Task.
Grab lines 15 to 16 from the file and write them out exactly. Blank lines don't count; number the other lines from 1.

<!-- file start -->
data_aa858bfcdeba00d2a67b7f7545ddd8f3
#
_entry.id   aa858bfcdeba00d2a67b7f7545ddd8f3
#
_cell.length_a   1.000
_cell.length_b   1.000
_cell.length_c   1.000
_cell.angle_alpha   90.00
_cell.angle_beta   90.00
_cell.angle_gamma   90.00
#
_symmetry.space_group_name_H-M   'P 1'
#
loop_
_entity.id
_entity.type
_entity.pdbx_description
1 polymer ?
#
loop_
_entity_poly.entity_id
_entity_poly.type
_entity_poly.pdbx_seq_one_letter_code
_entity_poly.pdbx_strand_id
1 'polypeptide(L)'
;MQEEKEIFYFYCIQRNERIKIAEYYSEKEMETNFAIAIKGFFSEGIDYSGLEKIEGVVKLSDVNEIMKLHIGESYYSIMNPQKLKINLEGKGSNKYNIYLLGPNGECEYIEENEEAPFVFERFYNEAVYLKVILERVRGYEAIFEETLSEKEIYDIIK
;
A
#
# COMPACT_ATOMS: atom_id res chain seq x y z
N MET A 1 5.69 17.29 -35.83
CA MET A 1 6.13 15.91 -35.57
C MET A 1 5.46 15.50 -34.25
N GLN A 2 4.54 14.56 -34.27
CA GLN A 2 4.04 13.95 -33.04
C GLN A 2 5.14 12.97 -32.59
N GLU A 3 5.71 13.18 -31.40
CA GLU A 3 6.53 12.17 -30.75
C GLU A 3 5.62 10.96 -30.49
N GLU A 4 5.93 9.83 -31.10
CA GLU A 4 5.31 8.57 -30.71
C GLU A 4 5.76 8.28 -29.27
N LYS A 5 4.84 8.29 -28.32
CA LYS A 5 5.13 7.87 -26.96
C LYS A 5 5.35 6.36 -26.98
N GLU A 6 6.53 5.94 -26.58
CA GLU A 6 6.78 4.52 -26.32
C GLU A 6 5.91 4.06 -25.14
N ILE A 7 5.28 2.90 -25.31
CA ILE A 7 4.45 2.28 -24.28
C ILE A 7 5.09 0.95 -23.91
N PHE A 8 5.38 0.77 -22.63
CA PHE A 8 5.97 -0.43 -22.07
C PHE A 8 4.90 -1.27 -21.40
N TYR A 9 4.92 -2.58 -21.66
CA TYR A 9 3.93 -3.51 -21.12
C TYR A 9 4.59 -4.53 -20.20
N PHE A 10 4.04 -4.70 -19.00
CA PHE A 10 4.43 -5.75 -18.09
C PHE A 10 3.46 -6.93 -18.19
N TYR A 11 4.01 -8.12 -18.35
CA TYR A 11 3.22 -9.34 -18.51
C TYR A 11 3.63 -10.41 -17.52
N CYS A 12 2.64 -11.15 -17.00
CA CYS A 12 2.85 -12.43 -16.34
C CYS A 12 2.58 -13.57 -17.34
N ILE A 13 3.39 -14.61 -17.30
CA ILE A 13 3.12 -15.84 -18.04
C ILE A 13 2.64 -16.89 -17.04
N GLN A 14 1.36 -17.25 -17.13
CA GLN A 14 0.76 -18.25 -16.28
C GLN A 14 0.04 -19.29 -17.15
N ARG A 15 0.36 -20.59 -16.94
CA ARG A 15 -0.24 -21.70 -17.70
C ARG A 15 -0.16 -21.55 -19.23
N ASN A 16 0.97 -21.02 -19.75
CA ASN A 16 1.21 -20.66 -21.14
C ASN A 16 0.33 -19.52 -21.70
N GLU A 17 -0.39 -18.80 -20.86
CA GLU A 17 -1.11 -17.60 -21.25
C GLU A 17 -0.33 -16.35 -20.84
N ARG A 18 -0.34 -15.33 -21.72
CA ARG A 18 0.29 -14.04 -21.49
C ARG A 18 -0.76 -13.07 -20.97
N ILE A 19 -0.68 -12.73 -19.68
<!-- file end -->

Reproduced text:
_entity.id
_entity.type